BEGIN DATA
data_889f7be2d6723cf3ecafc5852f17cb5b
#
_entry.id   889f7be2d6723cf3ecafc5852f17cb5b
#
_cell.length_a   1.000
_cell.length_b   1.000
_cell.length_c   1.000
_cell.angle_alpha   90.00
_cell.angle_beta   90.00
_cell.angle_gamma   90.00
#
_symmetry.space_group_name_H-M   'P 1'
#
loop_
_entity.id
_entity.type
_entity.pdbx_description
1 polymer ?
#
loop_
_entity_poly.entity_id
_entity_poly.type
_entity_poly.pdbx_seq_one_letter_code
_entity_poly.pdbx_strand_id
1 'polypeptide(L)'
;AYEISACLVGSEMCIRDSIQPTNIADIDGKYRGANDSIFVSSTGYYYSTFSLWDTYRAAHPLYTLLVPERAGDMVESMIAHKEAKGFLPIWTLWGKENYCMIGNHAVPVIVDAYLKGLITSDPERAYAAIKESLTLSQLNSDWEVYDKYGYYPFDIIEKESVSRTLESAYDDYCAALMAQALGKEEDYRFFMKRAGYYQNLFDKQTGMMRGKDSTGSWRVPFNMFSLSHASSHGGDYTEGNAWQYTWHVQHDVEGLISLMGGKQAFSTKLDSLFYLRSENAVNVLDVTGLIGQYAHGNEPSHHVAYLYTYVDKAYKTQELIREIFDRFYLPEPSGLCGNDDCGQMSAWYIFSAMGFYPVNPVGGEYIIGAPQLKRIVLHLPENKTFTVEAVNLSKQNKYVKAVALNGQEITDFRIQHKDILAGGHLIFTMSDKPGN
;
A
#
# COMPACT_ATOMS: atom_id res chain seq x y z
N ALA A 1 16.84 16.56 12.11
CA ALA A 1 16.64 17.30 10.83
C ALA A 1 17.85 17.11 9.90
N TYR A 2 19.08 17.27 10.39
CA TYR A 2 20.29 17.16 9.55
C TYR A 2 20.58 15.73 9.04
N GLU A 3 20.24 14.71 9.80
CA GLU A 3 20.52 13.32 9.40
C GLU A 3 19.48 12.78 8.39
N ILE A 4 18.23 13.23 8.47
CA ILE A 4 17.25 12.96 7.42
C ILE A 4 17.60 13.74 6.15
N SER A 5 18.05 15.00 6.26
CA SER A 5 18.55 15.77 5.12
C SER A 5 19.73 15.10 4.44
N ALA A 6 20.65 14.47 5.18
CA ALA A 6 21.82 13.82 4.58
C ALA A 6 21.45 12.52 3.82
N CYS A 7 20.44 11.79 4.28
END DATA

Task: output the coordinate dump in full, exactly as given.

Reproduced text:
data_889f7be2d6723cf3ecafc5852f17cb5b
#
_entry.id   889f7be2d6723cf3ecafc5852f17cb5b
#
_cell.length_a   1.000
_cell.length_b   1.000
_cell.length_c   1.000
_cell.angle_alpha   90.00
_cell.angle_beta   90.00
_cell.angle_gamma   90.00
#
_symmetry.space_group_name_H-M   'P 1'
#
loop_
_entity.id
_entity.type
_entity.pdbx_description
1 polymer ?
#
loop_
_entity_poly.entity_id
_entity_poly.type
_entity_poly.pdbx_seq_one_letter_code
_entity_poly.pdbx_strand_id
1 'polypeptide(L)'
;AYEISACLVGSEMCIRDSIQPTNIADIDGKYRGANDSIFVSSTGYYYSTFSLWDTYRAAHPLYTLLVPERAGDMVESMIAHKEAKGFLPIWTLWGKENYCMIGNHAVPVIVDAYLKGLITSDPERAYAAIKESLTLSQLNSDWEVYDKYGYYPFDIIEKESVSRTLESAYDDYCAALMAQALGKEEDYRFFMKRAGYYQNLFDKQTGMMRGKDSTGSWRVPFNMFSLSHASSHGGDYTEGNAWQYTWHVQHDVEGLISLMGGKQAFSTKLDSLFYLRSENAVNVLDVTGLIGQYAHGNEPSHHVAYLYTYVDKAYKTQELIREIFDRFYLPEPSGLCGNDDCGQMSAWYIFSAMGFYPVNPVGGEYIIGAPQLKRIVLHLPENKTFTVEAVNLSKQNKYVKAVALNGQEITDFRIQHKDILAGGHLIFTMSDKPGN
;
A
#
# COMPACT_ATOMS: atom_id res chain seq x y z
N ALA A 1 16.84 16.56 12.11
CA ALA A 1 16.64 17.30 10.83
C ALA A 1 17.85 17.11 9.90
N TYR A 2 19.08 17.27 10.39
CA TYR A 2 20.29 17.16 9.55
C TYR A 2 20.58 15.73 9.04
N GLU A 3 20.24 14.71 9.80
CA GLU A 3 20.52 13.32 9.40
C GLU A 3 19.48 12.78 8.39
N ILE A 4 18.23 13.23 8.47
CA ILE A 4 17.25 12.96 7.42
C ILE A 4 17.60 13.74 6.15
N SER A 5 18.05 15.00 6.26
CA SER A 5 18.55 15.77 5.12
C SER A 5 19.73 15.10 4.44
N ALA A 6 20.65 14.47 5.18
CA ALA A 6 21.82 13.82 4.58
C ALA A 6 21.45 12.52 3.82
N CYS A 7 20.44 11.79 4.28